Forecast accuracy improved. Inventories came down and freed up cash. Service levels improved, and the company began growing much faster than Norway’s economy. Profit has increased dramatically.

Here are the details of what the company has achieved since 2009:

  • Revenue is up 12%, despite the loss of a major customer in 2009.
  • Inventory is down by 14%. Inventory turns increased from 21.4 to 24.6.
  • Cash flow went from negative to positive, then improved by 300%.
  • Service levels improved by 1.4 percentage points from 2009 to 2011, from 97 percent to 98.4 percent. Haakon’s new target is 99 percent.
  • Operating costs are down as a percentage of revenue.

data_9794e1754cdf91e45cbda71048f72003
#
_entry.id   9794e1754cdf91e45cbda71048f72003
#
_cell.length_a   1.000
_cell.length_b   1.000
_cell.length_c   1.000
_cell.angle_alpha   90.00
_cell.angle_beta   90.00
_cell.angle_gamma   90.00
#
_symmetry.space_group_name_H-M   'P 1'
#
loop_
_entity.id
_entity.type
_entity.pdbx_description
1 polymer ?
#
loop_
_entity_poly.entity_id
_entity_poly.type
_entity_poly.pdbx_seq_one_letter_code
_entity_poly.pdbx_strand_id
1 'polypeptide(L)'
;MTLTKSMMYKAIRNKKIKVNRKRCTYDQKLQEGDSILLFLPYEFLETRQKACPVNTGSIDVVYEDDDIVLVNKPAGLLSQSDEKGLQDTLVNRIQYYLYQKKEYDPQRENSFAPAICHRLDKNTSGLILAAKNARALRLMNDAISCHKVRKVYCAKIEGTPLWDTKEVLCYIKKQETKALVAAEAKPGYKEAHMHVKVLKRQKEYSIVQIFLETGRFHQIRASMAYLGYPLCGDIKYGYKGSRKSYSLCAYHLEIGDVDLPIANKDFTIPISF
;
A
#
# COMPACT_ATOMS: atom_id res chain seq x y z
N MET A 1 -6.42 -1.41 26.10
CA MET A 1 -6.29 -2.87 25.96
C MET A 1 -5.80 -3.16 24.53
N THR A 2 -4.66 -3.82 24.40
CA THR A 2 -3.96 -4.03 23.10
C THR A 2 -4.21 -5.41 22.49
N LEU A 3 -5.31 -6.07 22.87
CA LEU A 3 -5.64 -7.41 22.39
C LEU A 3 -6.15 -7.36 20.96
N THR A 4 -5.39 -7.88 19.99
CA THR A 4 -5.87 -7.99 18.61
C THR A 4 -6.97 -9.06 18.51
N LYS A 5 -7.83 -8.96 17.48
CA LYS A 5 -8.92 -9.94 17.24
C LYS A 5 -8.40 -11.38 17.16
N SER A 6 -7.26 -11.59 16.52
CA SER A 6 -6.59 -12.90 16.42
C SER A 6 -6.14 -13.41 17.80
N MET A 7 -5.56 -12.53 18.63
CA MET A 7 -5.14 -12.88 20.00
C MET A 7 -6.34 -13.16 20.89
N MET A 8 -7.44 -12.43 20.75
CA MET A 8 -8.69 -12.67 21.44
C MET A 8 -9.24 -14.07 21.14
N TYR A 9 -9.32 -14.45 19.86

• Profit increased by 181%.
  • Both cash flow and profit have continued to improve each year from 2009 through 2011.
  • The company has more money available to invest in growing its business.

Haakon Ekrheim credits his company’s relationships with Blue Ridge and Inventory Investment for turning the business back from the edge of the cliff he felt he faced in 2009.

Even if your company doesn’t face similar threats, do you have similar opportunities to improve your business?






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Demand Forecasting: Look for the Next Big Wave of Innovation

The art and science of demand forecasting have both come a long way in the past 20 years. Yet as much as demand forecasting has improved, we believe there’s still plenty of opportunity to take it much further. We’re especially enthusiastic about the business results that future improvements will bring.

Today we share some of the remaining challenges of demand forecasting and the reasons for our optimism about overcoming them soon.